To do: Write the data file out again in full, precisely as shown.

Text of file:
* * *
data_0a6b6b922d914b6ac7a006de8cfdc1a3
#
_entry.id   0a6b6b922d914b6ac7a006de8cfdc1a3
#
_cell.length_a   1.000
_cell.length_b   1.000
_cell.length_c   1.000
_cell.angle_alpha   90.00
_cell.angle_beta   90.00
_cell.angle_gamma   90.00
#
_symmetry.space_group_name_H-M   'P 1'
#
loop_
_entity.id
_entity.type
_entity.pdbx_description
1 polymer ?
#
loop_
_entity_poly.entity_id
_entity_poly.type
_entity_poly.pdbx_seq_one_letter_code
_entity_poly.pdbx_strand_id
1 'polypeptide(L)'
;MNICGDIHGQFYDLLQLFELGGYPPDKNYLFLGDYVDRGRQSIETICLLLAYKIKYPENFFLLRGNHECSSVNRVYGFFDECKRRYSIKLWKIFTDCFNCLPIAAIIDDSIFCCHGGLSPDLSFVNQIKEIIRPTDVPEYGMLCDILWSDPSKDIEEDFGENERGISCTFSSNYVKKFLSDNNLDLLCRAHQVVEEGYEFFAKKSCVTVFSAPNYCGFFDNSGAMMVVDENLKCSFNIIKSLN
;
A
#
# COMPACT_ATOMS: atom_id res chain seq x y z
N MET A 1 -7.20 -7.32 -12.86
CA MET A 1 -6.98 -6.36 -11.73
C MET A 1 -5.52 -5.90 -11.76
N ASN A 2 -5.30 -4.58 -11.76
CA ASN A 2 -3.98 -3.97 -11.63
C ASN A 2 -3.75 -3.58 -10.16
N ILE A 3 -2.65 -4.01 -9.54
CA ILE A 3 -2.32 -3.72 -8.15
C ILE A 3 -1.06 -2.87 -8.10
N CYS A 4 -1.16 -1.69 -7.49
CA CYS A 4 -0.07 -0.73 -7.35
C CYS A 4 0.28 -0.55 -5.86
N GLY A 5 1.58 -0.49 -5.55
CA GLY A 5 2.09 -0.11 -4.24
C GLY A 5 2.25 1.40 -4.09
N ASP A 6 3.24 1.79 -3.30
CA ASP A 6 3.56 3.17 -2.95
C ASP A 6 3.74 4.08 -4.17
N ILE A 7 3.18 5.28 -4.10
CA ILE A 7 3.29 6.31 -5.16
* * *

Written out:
data_0a6b6b922d914b6ac7a006de8cfdc1a3
#
_entry.id   0a6b6b922d914b6ac7a006de8cfdc1a3
#
_cell.length_a   1.000
_cell.length_b   1.000
_cell.length_c   1.000
_cell.angle_alpha   90.00
_cell.angle_beta   90.00
_cell.angle_gamma   90.00
#
_symmetry.space_group_name_H-M   'P 1'
#
loop_
_entity.id
_entity.type
_entity.pdbx_description
1 polymer ?
#
loop_
_entity_poly.entity_id
_entity_poly.type
_entity_poly.pdbx_seq_one_letter_code
_entity_poly.pdbx_strand_id
1 'polypeptide(L)'
;MNICGDIHGQFYDLLQLFELGGYPPDKNYLFLGDYVDRGRQSIETICLLLAYKIKYPENFFLLRGNHECSSVNRVYGFFDECKRRYSIKLWKIFTDCFNCLPIAAIIDDSIFCCHGGLSPDLSFVNQIKEIIRPTDVPEYGMLCDILWSDPSKDIEEDFGENERGISCTFSSNYVKKFLSDNNLDLLCRAHQVVEEGYEFFAKKSCVTVFSAPNYCGFFDNSGAMMVVDENLKCSFNIIKSLN
;
A
#
# COMPACT_ATOMS: atom_id res chain seq x y z
N MET A 1 -7.20 -7.32 -12.86
CA MET A 1 -6.98 -6.36 -11.73
C MET A 1 -5.52 -5.90 -11.76
N ASN A 2 -5.30 -4.58 -11.76
CA ASN A 2 -3.98 -3.97 -11.63
C ASN A 2 -3.75 -3.58 -10.16
N ILE A 3 -2.65 -4.01 -9.54
CA ILE A 3 -2.32 -3.72 -8.15
C ILE A 3 -1.06 -2.87 -8.10
N CYS A 4 -1.16 -1.69 -7.49
CA CYS A 4 -0.07 -0.73 -7.35
C CYS A 4 0.28 -0.55 -5.86
N GLY A 5 1.58 -0.49 -5.55
CA GLY A 5 2.09 -0.11 -4.24
C GLY A 5 2.25 1.40 -4.09
N ASP A 6 3.24 1.79 -3.30
CA ASP A 6 3.56 3.17 -2.95
C ASP A 6 3.74 4.08 -4.17
N ILE A 7 3.18 5.28 -4.10
CA ILE A 7 3.29 6.31 -5.16